Stranded Humpbacks Part Of 'Unusual Mortality Event'

By: Alan Pollock

Topics: Marine Mammals

Experts examine a humpback whale on the shore of Monomoy Island last week. IFAW PHOTO

CHATHAM Two young humpback whales that died on Monomoy Island last week are being tracked as part of what researchers call an “unusual mortality event” that includes five dead humpbacks in Massachusetts and 46 around the region in the past two years.

On Monday, June 19, the International Fund for Animal Welfare (IFAW) was alerted to a dead humpback on the island, and notified the U.S. Fish and Wildlife Service, which confirmed the report. Poor weather kept the team from reaching the whale until Thursday, and because the animal was on the edge of the beach in heavy surf, investigators could not perform a full necropsy.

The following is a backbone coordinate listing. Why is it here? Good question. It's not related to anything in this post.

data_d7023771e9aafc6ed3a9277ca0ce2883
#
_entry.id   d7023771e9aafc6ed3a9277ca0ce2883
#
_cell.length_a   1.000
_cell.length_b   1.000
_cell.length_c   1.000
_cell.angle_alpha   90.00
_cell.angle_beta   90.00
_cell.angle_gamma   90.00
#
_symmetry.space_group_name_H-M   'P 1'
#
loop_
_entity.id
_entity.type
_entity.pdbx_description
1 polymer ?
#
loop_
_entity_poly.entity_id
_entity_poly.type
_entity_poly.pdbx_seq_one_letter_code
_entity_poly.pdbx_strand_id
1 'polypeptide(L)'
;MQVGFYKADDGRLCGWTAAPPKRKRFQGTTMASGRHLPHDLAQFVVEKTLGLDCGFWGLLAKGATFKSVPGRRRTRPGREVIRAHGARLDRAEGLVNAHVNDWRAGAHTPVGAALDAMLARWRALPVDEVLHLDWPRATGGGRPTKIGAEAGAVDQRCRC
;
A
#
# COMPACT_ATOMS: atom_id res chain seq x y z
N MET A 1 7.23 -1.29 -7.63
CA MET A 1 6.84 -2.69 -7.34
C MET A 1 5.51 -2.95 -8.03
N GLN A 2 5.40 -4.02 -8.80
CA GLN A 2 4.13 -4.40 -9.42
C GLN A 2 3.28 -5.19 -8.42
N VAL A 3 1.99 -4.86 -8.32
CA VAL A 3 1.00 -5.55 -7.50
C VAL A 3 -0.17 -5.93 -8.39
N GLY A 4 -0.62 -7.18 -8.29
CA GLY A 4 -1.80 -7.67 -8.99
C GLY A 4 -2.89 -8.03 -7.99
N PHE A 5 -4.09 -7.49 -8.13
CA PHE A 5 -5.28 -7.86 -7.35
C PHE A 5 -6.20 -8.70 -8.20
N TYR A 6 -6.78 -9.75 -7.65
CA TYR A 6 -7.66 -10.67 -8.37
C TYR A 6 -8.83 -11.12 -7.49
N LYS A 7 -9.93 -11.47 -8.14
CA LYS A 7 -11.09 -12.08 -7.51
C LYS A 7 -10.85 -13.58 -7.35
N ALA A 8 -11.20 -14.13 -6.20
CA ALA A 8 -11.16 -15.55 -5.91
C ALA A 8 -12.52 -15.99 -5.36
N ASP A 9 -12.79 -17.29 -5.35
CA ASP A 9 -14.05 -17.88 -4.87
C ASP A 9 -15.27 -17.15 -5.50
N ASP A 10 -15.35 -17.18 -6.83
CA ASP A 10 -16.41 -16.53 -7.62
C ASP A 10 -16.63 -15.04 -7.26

While they were at the scene of the first stranding, IFAW officials received a call from the Atlantic White Shark Conservancy, which was conducting research and observed a second humpback on the beach. The marine mammal team located the whale and found it to be alive but in very poor condition. After a thorough health assessment by a veterinarian, the team decided to euthanize the animal. A full necropsy showed no recent signs of entanglement, vessel strike or other major wounds, though the whale had a large amount of crassicauda, parasites that can cause kidney damage and death in young whales. The results of tissue and blood analysis are pending.

The National Oceanographic and Atmospheric Administration is tracking the deaths of 46 humpbacks between Maine and North Carolina since January 2016. Necropsies have been performed on about half of those animals, and 10 of the whales had evidence of blunt force trauma or propeller wounds that would indicate that the animal had been struck by a boat or ship prior to its death.